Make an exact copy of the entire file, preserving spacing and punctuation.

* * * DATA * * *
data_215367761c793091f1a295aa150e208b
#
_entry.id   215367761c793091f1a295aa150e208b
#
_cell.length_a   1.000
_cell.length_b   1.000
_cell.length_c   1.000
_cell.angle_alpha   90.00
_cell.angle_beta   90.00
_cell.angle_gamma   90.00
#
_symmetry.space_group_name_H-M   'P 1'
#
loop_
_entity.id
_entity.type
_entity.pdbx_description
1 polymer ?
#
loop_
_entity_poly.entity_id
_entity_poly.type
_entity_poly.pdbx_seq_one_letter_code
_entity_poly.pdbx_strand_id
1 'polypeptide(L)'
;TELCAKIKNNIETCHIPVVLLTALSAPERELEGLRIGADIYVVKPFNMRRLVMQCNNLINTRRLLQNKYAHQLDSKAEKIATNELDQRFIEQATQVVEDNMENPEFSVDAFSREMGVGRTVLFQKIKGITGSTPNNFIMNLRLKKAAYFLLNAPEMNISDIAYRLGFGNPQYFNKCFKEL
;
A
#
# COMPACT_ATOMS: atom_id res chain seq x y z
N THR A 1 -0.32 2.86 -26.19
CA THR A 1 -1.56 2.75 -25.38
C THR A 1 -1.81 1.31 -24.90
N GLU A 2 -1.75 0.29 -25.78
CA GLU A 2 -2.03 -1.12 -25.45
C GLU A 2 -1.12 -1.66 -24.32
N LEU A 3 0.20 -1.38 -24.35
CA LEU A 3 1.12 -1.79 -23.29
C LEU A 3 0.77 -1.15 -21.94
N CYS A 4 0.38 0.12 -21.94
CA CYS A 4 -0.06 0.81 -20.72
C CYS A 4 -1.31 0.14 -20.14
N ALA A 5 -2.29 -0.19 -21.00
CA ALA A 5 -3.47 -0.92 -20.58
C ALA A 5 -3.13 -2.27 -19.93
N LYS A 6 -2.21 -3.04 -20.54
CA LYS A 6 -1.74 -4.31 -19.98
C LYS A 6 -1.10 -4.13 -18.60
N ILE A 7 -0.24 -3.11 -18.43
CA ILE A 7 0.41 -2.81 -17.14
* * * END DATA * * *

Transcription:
data_215367761c793091f1a295aa150e208b
#
_entry.id   215367761c793091f1a295aa150e208b
#
_cell.length_a   1.000
_cell.length_b   1.000
_cell.length_c   1.000
_cell.angle_alpha   90.00
_cell.angle_beta   90.00
_cell.angle_gamma   90.00
#
_symmetry.space_group_name_H-M   'P 1'
#
loop_
_entity.id
_entity.type
_entity.pdbx_description
1 polymer ?
#
loop_
_entity_poly.entity_id
_entity_poly.type
_entity_poly.pdbx_seq_one_letter_code
_entity_poly.pdbx_strand_id
1 'polypeptide(L)'
;TELCAKIKNNIETCHIPVVLLTALSAPERELEGLRIGADIYVVKPFNMRRLVMQCNNLINTRRLLQNKYAHQLDSKAEKIATNELDQRFIEQATQVVEDNMENPEFSVDAFSREMGVGRTVLFQKIKGITGSTPNNFIMNLRLKKAAYFLLNAPEMNISDIAYRLGFGNPQYFNKCFKEL
;
A
#
# COMPACT_ATOMS: atom_id res chain seq x y z
N THR A 1 -0.32 2.86 -26.19
CA THR A 1 -1.56 2.75 -25.38
C THR A 1 -1.81 1.31 -24.90
N GLU A 2 -1.75 0.29 -25.78
CA GLU A 2 -2.03 -1.12 -25.45
C GLU A 2 -1.12 -1.66 -24.32
N LEU A 3 0.20 -1.38 -24.35
CA LEU A 3 1.12 -1.79 -23.29
C LEU A 3 0.77 -1.15 -21.94
N CYS A 4 0.38 0.12 -21.94
CA CYS A 4 -0.06 0.81 -20.72
C CYS A 4 -1.31 0.14 -20.14
N ALA A 5 -2.29 -0.19 -21.00
CA ALA A 5 -3.47 -0.92 -20.58
C ALA A 5 -3.13 -2.27 -19.93
N LYS A 6 -2.21 -3.04 -20.54
CA LYS A 6 -1.74 -4.31 -19.98
C LYS A 6 -1.10 -4.13 -18.60
N ILE A 7 -0.24 -3.11 -18.43
CA ILE A 7 0.41 -2.81 -17.14